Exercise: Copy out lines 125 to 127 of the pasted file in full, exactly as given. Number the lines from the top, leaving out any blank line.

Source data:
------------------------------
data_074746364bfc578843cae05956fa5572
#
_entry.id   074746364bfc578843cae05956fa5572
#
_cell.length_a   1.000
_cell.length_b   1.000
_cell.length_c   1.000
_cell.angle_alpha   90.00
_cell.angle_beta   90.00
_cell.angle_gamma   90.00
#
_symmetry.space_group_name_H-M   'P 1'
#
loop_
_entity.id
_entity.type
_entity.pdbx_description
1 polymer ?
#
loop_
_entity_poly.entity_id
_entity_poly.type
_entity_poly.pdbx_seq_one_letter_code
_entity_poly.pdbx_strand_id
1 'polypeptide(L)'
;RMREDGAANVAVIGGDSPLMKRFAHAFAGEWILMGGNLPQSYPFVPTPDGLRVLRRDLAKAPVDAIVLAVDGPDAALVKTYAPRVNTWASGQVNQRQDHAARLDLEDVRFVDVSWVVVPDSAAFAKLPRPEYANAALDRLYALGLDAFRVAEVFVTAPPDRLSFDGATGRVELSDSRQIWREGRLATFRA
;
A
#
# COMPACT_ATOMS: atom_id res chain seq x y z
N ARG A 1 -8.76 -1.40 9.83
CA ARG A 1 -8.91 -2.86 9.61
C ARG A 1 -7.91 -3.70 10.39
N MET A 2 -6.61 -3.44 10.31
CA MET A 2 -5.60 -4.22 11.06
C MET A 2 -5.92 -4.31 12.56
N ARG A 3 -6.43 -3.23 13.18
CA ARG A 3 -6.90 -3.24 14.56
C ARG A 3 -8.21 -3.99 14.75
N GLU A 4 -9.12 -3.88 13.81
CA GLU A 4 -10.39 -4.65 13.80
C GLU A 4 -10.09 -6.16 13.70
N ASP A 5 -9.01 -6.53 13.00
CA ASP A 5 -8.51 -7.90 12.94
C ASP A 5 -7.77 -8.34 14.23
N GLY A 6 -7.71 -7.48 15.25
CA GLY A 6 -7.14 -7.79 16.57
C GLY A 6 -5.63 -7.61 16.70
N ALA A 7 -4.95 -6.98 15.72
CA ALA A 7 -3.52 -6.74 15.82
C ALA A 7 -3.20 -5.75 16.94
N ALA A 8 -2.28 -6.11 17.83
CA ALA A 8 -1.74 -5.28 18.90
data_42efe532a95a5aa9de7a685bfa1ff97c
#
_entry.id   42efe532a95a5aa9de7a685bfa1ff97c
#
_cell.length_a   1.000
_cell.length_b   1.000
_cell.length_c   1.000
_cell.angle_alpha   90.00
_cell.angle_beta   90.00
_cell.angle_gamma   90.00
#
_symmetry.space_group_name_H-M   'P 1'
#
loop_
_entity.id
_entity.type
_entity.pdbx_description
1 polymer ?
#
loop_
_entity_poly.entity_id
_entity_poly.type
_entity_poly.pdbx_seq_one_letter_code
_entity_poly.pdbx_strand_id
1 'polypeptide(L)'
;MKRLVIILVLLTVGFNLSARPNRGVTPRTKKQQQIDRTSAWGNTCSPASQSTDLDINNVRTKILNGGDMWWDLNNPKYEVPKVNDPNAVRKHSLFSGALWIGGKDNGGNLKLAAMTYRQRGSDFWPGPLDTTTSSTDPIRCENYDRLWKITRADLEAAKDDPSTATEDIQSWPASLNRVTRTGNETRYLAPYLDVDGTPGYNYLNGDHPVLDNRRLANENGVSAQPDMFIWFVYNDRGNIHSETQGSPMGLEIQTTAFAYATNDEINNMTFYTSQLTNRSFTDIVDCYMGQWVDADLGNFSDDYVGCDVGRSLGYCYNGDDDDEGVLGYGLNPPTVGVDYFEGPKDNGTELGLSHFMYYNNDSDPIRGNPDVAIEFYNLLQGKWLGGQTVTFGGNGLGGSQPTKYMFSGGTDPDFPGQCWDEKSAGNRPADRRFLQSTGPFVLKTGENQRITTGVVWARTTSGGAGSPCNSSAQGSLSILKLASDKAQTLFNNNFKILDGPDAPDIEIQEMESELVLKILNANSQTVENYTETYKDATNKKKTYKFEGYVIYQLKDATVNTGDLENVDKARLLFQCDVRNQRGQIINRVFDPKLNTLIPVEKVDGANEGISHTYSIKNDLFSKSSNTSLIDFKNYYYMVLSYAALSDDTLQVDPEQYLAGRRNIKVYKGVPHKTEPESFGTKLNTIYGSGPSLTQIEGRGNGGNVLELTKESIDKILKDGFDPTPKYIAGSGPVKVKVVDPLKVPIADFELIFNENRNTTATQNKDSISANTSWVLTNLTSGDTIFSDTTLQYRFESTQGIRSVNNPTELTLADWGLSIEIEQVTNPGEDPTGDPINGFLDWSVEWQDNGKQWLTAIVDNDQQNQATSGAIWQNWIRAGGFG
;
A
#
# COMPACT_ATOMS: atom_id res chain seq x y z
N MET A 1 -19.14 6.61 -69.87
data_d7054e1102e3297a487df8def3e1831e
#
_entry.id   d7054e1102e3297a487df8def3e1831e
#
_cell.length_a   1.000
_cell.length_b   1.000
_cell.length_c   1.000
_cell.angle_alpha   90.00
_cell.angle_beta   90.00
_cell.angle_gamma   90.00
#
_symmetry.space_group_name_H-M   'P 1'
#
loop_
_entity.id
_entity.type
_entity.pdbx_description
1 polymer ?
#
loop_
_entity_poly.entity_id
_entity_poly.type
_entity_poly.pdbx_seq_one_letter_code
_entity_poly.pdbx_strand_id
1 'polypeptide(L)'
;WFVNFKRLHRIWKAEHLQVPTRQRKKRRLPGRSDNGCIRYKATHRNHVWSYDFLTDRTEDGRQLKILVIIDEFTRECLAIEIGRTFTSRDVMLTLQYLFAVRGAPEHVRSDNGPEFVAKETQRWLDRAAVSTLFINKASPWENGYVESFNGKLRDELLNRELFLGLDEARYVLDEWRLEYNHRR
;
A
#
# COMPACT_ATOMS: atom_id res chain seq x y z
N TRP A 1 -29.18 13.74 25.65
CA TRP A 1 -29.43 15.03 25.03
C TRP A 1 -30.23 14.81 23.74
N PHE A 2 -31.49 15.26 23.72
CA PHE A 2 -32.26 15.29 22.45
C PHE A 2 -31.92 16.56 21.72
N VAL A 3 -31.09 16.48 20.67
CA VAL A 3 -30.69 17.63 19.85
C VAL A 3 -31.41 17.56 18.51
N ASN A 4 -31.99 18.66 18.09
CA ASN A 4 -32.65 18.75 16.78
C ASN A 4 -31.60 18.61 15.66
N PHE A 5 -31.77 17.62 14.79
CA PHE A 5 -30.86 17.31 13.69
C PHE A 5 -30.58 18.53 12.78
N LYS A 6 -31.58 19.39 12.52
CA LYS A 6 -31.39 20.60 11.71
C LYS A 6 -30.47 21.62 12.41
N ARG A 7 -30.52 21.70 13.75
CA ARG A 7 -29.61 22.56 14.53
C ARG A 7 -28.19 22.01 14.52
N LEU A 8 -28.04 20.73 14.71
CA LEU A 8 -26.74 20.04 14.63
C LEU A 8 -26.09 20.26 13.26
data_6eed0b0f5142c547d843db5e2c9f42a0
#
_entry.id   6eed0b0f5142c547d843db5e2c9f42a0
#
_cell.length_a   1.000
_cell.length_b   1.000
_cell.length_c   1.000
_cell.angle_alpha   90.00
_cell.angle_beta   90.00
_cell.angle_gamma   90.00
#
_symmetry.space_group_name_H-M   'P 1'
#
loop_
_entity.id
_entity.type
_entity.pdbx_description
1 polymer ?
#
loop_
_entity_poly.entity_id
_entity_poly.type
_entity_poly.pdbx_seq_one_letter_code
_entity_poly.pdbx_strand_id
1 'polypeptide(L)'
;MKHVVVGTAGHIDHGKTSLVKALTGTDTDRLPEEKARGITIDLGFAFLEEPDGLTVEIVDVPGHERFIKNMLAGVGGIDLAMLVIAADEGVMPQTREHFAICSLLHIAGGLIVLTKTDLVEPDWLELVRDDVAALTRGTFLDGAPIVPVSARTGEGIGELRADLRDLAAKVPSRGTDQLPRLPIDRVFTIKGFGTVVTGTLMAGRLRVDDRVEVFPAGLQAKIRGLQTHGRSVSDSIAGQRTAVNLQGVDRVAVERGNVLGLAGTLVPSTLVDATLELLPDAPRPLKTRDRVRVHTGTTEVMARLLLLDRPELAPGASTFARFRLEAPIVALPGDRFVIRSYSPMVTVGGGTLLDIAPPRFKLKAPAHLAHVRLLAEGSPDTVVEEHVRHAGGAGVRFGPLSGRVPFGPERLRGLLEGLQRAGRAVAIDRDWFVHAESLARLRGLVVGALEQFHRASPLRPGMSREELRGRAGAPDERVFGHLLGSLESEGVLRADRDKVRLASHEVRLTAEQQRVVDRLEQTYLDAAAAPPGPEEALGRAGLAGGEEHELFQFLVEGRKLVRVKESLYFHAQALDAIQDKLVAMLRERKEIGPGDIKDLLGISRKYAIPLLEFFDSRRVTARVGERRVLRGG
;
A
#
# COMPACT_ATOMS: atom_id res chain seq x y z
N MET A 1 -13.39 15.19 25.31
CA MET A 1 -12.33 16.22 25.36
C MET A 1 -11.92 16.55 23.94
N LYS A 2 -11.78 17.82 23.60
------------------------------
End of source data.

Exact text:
CA ASN A 4 -32.65 18.75 16.78
C ASN A 4 -31.60 18.61 15.66
N PHE A 5 -31.77 17.62 14.79